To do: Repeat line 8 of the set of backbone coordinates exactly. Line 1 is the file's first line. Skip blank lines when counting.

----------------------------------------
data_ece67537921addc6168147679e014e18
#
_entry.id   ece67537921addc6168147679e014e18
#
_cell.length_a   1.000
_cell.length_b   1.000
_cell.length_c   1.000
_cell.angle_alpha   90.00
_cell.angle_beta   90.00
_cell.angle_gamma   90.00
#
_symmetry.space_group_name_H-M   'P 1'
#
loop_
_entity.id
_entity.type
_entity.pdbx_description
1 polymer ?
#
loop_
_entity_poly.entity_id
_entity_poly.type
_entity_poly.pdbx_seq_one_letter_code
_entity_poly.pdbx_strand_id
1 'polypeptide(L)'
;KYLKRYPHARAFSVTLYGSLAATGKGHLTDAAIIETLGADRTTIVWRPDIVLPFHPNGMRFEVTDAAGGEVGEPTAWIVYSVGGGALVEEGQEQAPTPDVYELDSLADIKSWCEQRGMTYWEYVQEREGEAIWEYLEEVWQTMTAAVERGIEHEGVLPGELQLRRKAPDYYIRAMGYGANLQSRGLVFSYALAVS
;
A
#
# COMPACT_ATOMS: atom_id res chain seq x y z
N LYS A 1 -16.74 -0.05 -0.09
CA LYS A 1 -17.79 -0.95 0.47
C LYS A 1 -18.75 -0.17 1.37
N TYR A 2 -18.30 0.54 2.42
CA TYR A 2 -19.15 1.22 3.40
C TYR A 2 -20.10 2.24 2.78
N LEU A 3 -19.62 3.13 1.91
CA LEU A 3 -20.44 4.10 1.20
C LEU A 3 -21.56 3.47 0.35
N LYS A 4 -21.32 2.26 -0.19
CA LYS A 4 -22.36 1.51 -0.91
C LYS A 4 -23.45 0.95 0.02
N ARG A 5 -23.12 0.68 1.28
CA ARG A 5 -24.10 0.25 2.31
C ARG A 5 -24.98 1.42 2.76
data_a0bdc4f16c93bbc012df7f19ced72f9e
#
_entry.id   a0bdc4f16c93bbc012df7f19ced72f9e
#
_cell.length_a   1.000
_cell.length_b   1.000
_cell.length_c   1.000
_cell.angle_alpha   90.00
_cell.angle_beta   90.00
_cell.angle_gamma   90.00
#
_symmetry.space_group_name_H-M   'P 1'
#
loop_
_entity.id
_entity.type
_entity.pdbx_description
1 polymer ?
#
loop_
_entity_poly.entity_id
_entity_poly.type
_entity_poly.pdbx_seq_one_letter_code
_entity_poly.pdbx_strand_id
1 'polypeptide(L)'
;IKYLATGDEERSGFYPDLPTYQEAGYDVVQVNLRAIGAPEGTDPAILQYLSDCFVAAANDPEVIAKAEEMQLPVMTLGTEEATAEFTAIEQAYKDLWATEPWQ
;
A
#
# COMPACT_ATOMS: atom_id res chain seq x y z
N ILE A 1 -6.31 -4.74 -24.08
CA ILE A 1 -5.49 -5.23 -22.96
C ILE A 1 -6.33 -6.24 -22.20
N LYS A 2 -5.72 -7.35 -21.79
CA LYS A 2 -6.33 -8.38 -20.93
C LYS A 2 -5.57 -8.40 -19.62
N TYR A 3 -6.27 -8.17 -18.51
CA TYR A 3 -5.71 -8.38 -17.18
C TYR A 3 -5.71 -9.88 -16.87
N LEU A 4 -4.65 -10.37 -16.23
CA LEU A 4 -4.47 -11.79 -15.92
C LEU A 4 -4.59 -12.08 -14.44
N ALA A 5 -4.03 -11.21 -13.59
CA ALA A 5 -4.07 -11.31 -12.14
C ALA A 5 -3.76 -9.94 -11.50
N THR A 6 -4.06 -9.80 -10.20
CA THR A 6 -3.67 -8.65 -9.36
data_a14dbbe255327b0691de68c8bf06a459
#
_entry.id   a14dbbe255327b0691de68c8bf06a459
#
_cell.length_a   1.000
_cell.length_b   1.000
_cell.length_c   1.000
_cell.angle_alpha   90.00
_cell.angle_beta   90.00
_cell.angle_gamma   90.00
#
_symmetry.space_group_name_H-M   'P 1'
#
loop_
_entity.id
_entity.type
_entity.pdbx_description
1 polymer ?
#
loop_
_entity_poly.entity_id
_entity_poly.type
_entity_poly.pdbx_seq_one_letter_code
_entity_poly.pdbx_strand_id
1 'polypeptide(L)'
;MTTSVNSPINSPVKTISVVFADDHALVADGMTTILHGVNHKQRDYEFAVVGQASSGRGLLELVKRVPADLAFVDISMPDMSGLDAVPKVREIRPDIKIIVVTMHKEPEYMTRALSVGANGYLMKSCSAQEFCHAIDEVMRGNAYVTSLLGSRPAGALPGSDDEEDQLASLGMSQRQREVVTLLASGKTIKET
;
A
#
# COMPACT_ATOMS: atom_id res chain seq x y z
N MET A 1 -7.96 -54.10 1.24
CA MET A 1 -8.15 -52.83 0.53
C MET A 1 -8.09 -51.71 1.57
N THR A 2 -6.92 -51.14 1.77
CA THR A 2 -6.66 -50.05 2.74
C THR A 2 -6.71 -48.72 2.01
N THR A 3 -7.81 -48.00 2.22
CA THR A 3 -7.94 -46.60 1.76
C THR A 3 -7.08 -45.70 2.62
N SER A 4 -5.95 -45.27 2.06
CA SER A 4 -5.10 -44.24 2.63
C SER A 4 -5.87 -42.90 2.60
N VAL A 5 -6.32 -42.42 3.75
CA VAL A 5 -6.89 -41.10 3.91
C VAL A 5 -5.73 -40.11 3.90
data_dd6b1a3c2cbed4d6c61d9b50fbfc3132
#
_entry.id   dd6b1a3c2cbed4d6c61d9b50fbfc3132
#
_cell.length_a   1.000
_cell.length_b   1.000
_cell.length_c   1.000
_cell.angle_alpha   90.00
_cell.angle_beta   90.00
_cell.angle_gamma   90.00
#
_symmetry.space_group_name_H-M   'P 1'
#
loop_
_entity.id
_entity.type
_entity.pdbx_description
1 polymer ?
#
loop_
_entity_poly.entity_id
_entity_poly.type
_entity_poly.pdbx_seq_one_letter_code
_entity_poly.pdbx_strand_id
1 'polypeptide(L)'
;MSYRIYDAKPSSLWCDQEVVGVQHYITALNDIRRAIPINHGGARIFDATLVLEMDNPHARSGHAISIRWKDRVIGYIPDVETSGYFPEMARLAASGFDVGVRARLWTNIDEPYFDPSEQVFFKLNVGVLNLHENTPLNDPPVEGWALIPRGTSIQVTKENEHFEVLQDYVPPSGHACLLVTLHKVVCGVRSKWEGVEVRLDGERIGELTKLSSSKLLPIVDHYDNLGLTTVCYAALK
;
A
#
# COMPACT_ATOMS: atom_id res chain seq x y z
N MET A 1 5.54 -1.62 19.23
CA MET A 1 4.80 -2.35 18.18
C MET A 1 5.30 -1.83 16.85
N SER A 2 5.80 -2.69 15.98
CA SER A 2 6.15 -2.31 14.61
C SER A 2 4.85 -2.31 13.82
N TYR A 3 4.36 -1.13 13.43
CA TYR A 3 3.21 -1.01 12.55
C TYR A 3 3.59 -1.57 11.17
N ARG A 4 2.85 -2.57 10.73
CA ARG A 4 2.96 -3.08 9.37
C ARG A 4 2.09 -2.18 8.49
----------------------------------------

_cell.angle_alpha   90.00